if his face yielded any hint that the book was for sale. The sacristan was pale, and his lips were working.

'If monsieur will turn on to the end,' he said.
So monsieur turned on, meeting new treasures at every rise of a leaf; and at the end of the book he came upon
two sheets of paper, of much more recent date than anything he had yet seen, which puzzled him
considerably. They must be contemporary, he decided, with the unprincipled Canon Alberic, who had
doubtless plundered the Chapter library of St. Bertrand to form this priceless scrapbook. On the first of the
paper sheets was a plan, carefully drawn and instantly recognizable by a person who knew the ground, of the
south aisle and cloisters of St. Bertrand's. There were curious signs looking like planetary symbols, and a few
Hebrew words in the corners; and in the northwest angle of the cloister was a cross drawn in gold paint.
Below the plan were some lines of writing in Latin, which ran thus:
'Responsa 12^{mi} Dec. 1694. Interrogatum est: Inveniamne? Responsum est: Invenies. Fiamne dives? Fies.
Vivamne invidendus? Vives. Moriarne in lecto meo? Ita.' (Answers of the 12th of December, 1694. It was
asked: Shall I find it? Answer: Thou shalt. Shall I become rich? Thou wilt. Shall I live an object of envy?
Thou wilt. Shall I die in my bed? Thou wilt.)
'A good specimen of the treasure-hunter's record--quite reminds one of Mr. Minor-Canon Quatremain in 'Old
St. Paul's,'' was Dennistoun's comment, and he turned the leaf.
What he then saw impressed him, as he has often told me, more than he could have conceived any drawing or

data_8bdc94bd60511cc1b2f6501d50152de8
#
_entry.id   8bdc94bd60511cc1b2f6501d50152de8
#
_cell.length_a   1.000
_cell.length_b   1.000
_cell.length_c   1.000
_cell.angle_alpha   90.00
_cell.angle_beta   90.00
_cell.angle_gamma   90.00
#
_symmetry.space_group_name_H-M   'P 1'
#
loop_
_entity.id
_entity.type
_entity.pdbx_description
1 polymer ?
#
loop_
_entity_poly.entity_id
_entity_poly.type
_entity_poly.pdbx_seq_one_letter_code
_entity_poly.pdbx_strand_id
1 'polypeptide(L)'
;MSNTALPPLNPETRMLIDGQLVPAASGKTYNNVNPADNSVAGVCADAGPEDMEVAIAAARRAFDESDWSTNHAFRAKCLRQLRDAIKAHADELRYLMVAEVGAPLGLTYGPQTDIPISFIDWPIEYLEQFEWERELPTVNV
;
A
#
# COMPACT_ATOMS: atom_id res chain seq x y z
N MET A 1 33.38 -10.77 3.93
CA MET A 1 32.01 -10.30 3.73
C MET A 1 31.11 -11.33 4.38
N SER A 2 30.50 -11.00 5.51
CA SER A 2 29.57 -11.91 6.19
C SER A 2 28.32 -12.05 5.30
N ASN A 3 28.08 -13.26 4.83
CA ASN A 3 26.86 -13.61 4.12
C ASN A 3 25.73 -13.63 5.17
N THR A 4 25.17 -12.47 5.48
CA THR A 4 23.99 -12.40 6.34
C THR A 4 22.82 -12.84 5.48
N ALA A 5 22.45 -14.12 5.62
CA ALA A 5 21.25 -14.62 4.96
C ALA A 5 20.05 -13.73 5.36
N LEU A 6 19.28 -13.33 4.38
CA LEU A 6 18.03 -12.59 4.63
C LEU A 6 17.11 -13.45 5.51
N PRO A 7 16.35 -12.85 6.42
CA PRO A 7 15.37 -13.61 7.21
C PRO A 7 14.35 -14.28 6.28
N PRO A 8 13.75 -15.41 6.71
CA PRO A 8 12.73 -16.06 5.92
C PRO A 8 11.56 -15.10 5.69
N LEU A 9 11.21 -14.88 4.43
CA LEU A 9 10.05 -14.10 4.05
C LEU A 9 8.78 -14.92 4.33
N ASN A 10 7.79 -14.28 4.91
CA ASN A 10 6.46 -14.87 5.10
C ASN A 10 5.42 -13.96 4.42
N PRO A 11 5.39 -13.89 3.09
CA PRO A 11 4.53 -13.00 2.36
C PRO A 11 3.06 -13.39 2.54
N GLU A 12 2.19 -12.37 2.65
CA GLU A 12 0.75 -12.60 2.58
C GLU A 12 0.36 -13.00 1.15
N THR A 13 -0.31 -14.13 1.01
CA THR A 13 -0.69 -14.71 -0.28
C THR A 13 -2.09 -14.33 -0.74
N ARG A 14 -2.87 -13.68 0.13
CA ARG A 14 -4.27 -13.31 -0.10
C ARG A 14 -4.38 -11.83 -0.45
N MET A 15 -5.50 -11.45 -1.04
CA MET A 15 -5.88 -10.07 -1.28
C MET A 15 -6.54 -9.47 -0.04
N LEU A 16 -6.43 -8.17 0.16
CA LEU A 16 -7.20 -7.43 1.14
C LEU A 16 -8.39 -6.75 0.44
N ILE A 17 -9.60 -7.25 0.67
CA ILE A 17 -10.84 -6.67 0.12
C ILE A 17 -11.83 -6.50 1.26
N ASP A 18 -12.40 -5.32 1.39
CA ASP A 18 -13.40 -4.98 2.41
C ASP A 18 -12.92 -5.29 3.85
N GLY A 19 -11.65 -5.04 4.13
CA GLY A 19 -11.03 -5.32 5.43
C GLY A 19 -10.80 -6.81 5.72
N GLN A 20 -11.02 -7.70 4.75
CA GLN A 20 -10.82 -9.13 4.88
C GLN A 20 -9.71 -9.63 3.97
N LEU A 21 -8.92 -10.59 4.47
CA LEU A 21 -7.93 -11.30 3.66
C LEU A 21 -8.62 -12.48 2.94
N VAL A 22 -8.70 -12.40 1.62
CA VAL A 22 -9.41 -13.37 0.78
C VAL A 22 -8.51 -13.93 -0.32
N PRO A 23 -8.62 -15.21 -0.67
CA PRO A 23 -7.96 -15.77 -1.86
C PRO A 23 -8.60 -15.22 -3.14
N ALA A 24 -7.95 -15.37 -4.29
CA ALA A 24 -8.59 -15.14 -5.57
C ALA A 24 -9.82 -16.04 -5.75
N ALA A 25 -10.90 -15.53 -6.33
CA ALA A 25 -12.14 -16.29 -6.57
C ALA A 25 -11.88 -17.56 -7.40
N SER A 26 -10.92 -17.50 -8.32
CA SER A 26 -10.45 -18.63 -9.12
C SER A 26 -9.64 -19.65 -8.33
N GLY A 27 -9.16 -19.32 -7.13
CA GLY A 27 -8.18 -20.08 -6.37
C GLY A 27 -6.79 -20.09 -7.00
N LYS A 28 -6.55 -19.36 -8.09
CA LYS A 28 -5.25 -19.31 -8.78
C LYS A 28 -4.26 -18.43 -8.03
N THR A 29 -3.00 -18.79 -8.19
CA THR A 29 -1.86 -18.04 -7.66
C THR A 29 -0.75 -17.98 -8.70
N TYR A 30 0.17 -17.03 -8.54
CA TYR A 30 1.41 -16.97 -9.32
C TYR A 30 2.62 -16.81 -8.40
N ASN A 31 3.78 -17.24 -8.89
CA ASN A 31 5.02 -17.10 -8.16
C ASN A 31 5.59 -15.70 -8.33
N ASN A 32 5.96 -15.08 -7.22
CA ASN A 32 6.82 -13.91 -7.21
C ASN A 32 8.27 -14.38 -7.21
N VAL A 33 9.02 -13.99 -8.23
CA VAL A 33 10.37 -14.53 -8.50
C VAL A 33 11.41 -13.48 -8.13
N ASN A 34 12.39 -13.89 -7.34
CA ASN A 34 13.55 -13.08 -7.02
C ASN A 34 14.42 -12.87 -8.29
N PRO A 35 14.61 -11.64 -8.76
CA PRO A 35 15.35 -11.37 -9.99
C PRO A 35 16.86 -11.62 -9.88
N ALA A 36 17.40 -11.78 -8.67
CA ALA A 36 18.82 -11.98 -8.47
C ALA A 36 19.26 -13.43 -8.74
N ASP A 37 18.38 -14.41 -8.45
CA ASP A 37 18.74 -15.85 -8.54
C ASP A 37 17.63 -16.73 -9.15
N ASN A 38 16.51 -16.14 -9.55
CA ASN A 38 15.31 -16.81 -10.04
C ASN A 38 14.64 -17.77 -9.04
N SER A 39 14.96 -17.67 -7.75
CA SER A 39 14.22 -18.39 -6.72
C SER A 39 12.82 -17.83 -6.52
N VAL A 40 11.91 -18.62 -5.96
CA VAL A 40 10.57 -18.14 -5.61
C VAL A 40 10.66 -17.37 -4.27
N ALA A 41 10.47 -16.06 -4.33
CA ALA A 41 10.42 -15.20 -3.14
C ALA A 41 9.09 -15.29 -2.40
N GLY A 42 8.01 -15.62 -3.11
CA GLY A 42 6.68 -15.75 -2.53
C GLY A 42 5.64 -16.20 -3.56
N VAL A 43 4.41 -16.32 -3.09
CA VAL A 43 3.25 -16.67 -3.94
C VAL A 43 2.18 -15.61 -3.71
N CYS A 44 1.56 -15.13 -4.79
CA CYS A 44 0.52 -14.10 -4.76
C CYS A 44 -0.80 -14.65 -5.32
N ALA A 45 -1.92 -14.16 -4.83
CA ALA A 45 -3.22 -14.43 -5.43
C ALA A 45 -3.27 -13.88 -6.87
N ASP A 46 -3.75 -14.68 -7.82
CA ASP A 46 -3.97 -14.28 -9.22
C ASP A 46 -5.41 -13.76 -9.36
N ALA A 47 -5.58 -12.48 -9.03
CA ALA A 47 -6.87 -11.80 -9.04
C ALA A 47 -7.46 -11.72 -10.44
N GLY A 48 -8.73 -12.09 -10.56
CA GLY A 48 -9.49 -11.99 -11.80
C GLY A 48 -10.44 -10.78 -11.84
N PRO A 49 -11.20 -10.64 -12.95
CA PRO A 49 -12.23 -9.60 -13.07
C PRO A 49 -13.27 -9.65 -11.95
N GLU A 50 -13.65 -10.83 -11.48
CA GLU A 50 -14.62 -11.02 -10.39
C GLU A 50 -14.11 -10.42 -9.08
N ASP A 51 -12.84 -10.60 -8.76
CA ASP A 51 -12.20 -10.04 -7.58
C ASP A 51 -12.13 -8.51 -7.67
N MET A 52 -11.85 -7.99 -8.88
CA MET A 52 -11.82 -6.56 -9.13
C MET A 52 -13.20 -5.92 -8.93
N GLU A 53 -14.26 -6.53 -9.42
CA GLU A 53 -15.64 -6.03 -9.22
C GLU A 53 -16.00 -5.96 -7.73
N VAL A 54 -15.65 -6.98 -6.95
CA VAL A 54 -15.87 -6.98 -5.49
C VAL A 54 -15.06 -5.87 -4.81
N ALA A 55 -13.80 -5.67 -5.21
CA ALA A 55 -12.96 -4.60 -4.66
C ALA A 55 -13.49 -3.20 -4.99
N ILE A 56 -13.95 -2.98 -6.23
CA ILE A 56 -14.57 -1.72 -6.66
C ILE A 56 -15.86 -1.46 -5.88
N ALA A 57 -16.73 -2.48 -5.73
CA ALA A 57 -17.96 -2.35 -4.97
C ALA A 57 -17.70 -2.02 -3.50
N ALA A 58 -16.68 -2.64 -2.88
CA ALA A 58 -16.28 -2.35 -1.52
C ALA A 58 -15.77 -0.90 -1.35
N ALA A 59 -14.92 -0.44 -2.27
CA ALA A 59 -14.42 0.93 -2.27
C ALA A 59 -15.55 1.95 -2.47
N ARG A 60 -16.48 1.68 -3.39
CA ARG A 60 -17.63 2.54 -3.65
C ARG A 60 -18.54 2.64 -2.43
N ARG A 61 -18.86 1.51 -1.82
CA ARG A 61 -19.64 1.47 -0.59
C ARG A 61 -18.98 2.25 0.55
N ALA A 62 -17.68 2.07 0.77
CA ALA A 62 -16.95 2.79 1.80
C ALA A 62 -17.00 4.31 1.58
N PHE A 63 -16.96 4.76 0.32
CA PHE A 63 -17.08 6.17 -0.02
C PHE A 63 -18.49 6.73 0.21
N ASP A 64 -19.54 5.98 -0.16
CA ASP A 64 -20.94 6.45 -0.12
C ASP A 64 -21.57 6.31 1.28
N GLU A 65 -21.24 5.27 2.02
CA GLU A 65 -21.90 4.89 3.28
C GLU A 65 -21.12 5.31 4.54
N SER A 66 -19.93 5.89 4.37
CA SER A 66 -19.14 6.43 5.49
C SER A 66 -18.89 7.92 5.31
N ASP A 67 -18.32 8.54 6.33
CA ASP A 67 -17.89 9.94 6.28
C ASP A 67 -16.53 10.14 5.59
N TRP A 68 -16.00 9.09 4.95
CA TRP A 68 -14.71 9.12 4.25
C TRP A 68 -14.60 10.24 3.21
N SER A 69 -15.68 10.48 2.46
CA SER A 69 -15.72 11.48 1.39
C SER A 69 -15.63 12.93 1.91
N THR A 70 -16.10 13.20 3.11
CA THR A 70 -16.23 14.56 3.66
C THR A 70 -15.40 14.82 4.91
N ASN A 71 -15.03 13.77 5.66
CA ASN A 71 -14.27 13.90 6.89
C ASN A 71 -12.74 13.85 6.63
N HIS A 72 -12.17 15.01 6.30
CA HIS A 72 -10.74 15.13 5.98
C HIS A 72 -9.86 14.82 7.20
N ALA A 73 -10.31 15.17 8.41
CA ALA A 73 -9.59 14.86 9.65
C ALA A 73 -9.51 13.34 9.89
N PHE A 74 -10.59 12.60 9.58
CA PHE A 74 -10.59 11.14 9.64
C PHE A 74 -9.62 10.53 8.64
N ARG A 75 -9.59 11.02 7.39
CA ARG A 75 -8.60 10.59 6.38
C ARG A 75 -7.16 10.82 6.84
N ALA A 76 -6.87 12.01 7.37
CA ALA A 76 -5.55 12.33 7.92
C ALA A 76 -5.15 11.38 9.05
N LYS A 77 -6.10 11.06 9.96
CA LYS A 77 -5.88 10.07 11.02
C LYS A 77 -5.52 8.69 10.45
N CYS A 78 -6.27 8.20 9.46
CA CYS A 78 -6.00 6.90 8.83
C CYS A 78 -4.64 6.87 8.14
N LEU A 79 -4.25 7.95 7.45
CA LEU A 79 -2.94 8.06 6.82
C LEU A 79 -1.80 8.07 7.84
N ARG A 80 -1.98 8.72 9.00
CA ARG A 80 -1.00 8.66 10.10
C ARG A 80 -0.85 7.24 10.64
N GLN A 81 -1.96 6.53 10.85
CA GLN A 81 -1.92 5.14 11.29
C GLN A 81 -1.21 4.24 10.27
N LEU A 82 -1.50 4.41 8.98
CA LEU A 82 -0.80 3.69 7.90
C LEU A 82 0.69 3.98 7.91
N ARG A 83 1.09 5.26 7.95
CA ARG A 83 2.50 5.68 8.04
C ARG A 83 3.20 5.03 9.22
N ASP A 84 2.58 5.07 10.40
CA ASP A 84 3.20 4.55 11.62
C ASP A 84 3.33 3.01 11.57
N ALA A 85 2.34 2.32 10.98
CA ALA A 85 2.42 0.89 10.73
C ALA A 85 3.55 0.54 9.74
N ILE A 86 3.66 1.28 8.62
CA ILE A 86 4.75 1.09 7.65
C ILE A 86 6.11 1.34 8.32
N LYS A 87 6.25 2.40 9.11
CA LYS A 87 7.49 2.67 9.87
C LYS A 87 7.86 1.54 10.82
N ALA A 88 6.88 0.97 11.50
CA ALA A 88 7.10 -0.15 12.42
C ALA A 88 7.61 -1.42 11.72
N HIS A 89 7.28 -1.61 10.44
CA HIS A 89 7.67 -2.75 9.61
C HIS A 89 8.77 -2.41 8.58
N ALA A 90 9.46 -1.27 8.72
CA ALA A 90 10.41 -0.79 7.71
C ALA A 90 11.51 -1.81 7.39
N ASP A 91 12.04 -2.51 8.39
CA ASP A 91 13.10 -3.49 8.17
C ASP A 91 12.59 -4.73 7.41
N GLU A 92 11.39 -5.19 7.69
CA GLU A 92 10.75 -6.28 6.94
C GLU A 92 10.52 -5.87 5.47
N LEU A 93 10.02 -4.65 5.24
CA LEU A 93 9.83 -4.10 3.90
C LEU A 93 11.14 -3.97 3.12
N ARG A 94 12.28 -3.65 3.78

picture capable of impressing him. And, though the drawing he saw is no longer in existence, there is a
photograph of it (which I possess) which fully bears out that statement. The picture in question was a sepia
drawing at the end of the seventeenth century, representing, one would say at first sight, a Biblical scene; for
the architecture (the picture represented an interior) and the figures had that semi-classical flavor about them
which the artists of two hundred years ago thought appropriate to illustrations of the Bible. On the right was a
king on his throne, the throne elevated on twelve steps, a canopy overhead, soldiers on either side--evidently
King Solomon. He was bending forward with outstretched scepter, in attitude of command; his face expressed
horror and disgust, yet there was in it also the mark of imperious command and confident power. The left half
of the picture was the strangest, however. The interest plainly centered there. On the pavement before the
throne were grouped four soldiers, surrounding a crouching figure which must be described in a moment.